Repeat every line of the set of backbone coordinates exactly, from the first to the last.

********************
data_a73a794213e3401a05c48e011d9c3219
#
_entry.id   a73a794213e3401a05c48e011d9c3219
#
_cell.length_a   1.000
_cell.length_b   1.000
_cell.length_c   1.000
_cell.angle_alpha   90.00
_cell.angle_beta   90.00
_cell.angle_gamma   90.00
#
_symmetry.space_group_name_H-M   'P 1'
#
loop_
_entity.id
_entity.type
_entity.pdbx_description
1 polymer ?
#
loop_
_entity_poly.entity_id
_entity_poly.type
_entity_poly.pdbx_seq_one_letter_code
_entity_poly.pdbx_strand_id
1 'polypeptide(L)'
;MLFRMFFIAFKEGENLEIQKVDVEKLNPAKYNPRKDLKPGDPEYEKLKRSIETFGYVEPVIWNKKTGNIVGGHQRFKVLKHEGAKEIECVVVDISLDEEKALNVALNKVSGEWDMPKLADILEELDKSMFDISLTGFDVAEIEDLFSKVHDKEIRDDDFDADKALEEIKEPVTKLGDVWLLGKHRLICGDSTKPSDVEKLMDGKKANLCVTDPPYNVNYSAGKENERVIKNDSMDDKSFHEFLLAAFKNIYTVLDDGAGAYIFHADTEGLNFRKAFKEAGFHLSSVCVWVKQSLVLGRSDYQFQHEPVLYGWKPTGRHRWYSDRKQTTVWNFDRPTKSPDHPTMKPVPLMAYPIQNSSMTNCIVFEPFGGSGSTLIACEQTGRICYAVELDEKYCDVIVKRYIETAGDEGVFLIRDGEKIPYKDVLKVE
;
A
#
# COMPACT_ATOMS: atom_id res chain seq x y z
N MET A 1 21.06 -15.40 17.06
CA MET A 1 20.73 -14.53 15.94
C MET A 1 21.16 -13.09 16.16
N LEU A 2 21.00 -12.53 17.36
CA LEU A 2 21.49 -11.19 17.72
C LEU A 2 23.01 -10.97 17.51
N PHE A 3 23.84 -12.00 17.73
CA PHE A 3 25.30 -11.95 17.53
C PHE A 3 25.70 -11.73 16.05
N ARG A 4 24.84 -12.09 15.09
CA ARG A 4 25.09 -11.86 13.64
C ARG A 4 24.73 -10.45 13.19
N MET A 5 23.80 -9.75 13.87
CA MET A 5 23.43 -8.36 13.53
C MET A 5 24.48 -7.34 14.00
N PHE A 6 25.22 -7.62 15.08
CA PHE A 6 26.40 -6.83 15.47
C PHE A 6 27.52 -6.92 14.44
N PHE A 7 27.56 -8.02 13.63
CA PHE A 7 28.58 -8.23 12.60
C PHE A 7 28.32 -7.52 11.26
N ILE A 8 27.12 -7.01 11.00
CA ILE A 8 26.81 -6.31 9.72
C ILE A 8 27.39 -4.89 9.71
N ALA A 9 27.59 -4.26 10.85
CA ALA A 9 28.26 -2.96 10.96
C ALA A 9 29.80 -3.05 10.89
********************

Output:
data_a73a794213e3401a05c48e011d9c3219
#
_entry.id   a73a794213e3401a05c48e011d9c3219
#
_cell.length_a   1.000
_cell.length_b   1.000
_cell.length_c   1.000
_cell.angle_alpha   90.00
_cell.angle_beta   90.00
_cell.angle_gamma   90.00
#
_symmetry.space_group_name_H-M   'P 1'
#
loop_
_entity.id
_entity.type
_entity.pdbx_description
1 polymer ?
#
loop_
_entity_poly.entity_id
_entity_poly.type
_entity_poly.pdbx_seq_one_letter_code
_entity_poly.pdbx_strand_id
1 'polypeptide(L)'
;MLFRMFFIAFKEGENLEIQKVDVEKLNPAKYNPRKDLKPGDPEYEKLKRSIETFGYVEPVIWNKKTGNIVGGHQRFKVLKHEGAKEIECVVVDISLDEEKALNVALNKVSGEWDMPKLADILEELDKSMFDISLTGFDVAEIEDLFSKVHDKEIRDDDFDADKALEEIKEPVTKLGDVWLLGKHRLICGDSTKPSDVEKLMDGKKANLCVTDPPYNVNYSAGKENERVIKNDSMDDKSFHEFLLAAFKNIYTVLDDGAGAYIFHADTEGLNFRKAFKEAGFHLSSVCVWVKQSLVLGRSDYQFQHEPVLYGWKPTGRHRWYSDRKQTTVWNFDRPTKSPDHPTMKPVPLMAYPIQNSSMTNCIVFEPFGGSGSTLIACEQTGRICYAVELDEKYCDVIVKRYIETAGDEGVFLIRDGEKIPYKDVLKVE
;
A
#
# COMPACT_ATOMS: atom_id res chain seq x y z
N MET A 1 21.06 -15.40 17.06
CA MET A 1 20.73 -14.53 15.94
C MET A 1 21.16 -13.09 16.16
N LEU A 2 21.00 -12.53 17.36
CA LEU A 2 21.49 -11.19 17.72
C LEU A 2 23.01 -10.97 17.51
N PHE A 3 23.84 -12.00 17.73
CA PHE A 3 25.30 -11.95 17.53
C PHE A 3 25.70 -11.73 16.05
N ARG A 4 24.84 -12.09 15.09
CA ARG A 4 25.09 -11.86 13.64
C ARG A 4 24.73 -10.45 13.19
N MET A 5 23.80 -9.75 13.87
CA MET A 5 23.43 -8.36 13.53
C MET A 5 24.48 -7.34 14.00
N PHE A 6 25.22 -7.62 15.08
CA PHE A 6 26.40 -6.83 15.47
C PHE A 6 27.52 -6.92 14.44
N PHE A 7 27.56 -8.02 13.63
CA PHE A 7 28.58 -8.23 12.60
C PHE A 7 28.32 -7.52 11.26
N ILE A 8 27.12 -7.01 11.00
CA ILE A 8 26.81 -6.31 9.72
C ILE A 8 27.39 -4.89 9.71
N ALA A 9 27.59 -4.26 10.85
CA ALA A 9 28.26 -2.96 10.96
C ALA A 9 29.80 -3.05 10.89